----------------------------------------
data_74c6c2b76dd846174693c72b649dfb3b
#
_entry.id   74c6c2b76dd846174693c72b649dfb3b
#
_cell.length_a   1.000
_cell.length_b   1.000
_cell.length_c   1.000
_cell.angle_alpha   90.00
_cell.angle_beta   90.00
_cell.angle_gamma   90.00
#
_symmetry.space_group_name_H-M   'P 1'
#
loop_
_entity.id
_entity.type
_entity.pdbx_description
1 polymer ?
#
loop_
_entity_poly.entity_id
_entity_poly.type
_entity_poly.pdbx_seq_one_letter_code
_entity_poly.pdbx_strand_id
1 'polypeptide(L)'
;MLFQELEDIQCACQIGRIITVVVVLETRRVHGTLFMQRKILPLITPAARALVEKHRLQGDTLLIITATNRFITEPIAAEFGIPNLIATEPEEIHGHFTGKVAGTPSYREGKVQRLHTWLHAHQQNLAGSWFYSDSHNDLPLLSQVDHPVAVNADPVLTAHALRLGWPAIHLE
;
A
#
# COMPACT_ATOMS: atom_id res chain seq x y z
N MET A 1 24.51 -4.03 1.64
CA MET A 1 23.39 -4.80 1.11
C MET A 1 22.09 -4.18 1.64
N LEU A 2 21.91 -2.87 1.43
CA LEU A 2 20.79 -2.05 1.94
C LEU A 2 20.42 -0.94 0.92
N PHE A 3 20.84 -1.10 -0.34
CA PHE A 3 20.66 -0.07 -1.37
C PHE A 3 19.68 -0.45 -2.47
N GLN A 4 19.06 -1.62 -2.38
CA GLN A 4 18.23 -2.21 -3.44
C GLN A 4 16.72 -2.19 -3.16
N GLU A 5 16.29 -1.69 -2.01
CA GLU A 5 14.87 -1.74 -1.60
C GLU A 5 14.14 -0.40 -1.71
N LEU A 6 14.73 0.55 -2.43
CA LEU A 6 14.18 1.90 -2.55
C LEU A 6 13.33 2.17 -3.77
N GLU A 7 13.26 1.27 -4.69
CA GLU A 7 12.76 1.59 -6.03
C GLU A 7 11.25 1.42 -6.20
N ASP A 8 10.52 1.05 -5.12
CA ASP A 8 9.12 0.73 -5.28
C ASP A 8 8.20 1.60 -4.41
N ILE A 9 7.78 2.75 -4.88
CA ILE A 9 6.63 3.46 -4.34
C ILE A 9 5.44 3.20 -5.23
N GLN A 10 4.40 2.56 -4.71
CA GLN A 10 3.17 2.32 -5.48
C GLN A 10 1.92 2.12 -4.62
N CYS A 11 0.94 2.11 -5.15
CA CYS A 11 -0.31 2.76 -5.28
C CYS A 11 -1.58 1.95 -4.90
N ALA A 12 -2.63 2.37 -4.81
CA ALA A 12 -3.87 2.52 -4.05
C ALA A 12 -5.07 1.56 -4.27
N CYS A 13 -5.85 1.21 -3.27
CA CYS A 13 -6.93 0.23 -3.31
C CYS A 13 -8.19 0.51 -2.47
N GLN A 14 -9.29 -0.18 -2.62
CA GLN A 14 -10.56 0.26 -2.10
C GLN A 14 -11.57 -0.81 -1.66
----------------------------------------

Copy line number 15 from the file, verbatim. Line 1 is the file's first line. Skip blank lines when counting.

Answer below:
_entity.id